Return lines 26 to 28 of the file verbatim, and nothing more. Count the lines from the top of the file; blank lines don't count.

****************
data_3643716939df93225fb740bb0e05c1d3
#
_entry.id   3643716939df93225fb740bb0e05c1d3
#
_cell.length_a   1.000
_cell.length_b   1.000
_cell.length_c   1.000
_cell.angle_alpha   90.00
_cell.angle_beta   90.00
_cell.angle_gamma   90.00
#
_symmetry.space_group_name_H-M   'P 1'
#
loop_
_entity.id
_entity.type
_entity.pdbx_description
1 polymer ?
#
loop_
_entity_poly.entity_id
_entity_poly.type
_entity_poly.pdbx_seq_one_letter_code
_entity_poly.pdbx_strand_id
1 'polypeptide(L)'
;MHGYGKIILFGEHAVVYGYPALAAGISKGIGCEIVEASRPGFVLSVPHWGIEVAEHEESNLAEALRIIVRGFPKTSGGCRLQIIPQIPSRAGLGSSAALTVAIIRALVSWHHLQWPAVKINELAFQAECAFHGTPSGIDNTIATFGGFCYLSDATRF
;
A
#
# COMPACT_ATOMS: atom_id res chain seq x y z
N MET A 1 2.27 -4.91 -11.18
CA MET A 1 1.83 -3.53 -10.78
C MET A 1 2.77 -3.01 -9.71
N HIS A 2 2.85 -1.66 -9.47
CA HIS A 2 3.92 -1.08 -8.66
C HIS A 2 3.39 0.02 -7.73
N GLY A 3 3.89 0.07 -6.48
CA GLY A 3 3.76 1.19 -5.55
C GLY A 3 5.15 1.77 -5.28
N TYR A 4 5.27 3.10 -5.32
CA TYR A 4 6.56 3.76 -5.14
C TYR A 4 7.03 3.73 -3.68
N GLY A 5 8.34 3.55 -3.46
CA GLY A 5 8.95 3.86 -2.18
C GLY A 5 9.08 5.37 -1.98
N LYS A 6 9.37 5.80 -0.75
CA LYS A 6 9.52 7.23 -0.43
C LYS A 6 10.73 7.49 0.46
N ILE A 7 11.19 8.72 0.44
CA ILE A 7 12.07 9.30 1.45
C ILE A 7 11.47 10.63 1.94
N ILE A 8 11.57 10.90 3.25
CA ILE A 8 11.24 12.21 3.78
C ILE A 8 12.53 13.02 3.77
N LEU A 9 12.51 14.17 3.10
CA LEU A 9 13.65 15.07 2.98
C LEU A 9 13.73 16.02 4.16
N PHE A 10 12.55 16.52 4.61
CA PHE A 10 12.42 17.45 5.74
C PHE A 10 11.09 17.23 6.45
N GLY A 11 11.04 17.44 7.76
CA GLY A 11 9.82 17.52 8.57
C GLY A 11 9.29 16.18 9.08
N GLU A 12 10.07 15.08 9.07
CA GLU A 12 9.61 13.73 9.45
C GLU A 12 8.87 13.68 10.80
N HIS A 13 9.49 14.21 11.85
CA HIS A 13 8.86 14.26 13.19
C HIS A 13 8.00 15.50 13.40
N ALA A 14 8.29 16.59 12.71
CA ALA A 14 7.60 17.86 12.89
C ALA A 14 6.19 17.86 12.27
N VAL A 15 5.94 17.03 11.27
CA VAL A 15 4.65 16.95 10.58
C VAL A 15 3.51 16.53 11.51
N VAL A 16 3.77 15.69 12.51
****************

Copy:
;MHGYGKIILFGEHAVVYGYPALAAGISKGIGCEIVEASRPGFVLSVPHWGIEVAEHEESNLAEALRIIVRGFPKTSGGCRLQIIPQIPSRAGLGSSAALTVAIIRALVSWHHLQWPAVKINELAFQAECAFHGTPSGIDNTIATFGGFCYLSDATRF
;
A